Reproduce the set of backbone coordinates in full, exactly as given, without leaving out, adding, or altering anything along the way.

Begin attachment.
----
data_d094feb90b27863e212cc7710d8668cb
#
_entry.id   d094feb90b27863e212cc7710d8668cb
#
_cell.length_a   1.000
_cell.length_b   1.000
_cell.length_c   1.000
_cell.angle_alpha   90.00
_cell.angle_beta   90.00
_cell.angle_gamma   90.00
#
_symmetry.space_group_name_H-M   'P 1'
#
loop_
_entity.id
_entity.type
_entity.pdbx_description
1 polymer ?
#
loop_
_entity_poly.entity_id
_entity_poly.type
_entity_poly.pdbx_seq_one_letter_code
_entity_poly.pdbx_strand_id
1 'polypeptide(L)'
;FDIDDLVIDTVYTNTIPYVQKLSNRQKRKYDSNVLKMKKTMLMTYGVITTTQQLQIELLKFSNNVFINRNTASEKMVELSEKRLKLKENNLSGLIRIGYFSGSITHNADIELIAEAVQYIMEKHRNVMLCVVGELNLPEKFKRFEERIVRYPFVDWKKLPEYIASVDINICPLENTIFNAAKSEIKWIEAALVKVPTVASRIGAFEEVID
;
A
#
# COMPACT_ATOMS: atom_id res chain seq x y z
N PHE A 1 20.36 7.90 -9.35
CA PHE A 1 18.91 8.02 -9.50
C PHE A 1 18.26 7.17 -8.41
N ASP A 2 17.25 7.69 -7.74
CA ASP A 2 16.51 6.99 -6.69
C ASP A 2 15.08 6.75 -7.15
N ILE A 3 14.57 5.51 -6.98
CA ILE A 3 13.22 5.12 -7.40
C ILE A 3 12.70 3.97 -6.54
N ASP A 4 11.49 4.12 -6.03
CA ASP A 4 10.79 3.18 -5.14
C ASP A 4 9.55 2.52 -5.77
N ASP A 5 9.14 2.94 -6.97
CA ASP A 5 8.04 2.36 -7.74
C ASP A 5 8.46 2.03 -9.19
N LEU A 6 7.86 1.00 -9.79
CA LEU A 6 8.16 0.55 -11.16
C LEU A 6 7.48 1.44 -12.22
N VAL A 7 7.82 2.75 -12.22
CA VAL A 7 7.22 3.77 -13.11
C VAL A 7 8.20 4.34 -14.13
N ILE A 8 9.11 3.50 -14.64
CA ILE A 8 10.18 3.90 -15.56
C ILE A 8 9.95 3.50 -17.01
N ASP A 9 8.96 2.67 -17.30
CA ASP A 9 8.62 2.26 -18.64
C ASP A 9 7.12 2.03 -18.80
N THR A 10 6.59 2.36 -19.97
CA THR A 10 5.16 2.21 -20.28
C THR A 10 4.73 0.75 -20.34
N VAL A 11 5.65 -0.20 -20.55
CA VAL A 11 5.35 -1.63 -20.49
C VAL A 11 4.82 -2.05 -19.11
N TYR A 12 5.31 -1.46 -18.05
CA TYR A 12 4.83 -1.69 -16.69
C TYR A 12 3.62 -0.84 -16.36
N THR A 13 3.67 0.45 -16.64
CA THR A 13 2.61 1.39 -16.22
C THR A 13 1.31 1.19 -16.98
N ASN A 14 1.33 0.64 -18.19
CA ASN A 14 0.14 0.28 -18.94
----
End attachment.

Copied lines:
data_d094feb90b27863e212cc7710d8668cb
#
_entry.id   d094feb90b27863e212cc7710d8668cb
#
_cell.length_a   1.000
_cell.length_b   1.000
_cell.length_c   1.000
_cell.angle_alpha   90.00
_cell.angle_beta   90.00
_cell.angle_gamma   90.00
#
_symmetry.space_group_name_H-M   'P 1'
#
loop_
_entity.id
_entity.type
_entity.pdbx_description
1 polymer ?
#
loop_
_entity_poly.entity_id
_entity_poly.type
_entity_poly.pdbx_seq_one_letter_code
_entity_poly.pdbx_strand_id
1 'polypeptide(L)'
;FDIDDLVIDTVYTNTIPYVQKLSNRQKRKYDSNVLKMKKTMLMTYGVITTTQQLQIELLKFSNNVFINRNTASEKMVELSEKRLKLKENNLSGLIRIGYFSGSITHNADIELIAEAVQYIMEKHRNVMLCVVGELNLPEKFKRFEERIVRYPFVDWKKLPEYIASVDINICPLENTIFNAAKSEIKWIEAALVKVPTVASRIGAFEEVID
;
A
#
# COMPACT_ATOMS: atom_id res chain seq x y z
N PHE A 1 20.36 7.90 -9.35
CA PHE A 1 18.91 8.02 -9.50
C PHE A 1 18.26 7.17 -8.41
N ASP A 2 17.25 7.69 -7.74
CA ASP A 2 16.51 6.99 -6.69
C ASP A 2 15.08 6.75 -7.15
N ILE A 3 14.57 5.51 -6.98
CA ILE A 3 13.22 5.12 -7.40
C ILE A 3 12.70 3.97 -6.54
N ASP A 4 11.49 4.12 -6.03
CA ASP A 4 10.79 3.18 -5.14
C ASP A 4 9.55 2.52 -5.77
N ASP A 5 9.14 2.94 -6.97
CA ASP A 5 8.04 2.36 -7.74
C ASP A 5 8.46 2.03 -9.19
N LEU A 6 7.86 1.00 -9.79
CA LEU A 6 8.16 0.55 -11.16
C LEU A 6 7.48 1.44 -12.22
N VAL A 7 7.82 2.75 -12.22
CA VAL A 7 7.22 3.77 -13.11
C VAL A 7 8.20 4.34 -14.13
N ILE A 8 9.11 3.50 -14.64
CA ILE A 8 10.18 3.90 -15.56
C ILE A 8 9.95 3.50 -17.01
N ASP A 9 8.96 2.67 -17.30
CA ASP A 9 8.62 2.26 -18.64
C ASP A 9 7.12 2.03 -18.80
N THR A 10 6.59 2.36 -19.97
CA THR A 10 5.16 2.21 -20.28
C THR A 10 4.73 0.75 -20.34
N VAL A 11 5.65 -0.20 -20.55
CA VAL A 11 5.35 -1.63 -20.49
C VAL A 11 4.82 -2.05 -19.11
N TYR A 12 5.31 -1.46 -18.05
CA TYR A 12 4.83 -1.69 -16.69
C TYR A 12 3.62 -0.84 -16.36
N THR A 13 3.67 0.45 -16.64
CA THR A 13 2.61 1.39 -16.22
C THR A 13 1.31 1.19 -16.98
N ASN A 14 1.33 0.64 -18.19
CA ASN A 14 0.14 0.28 -18.94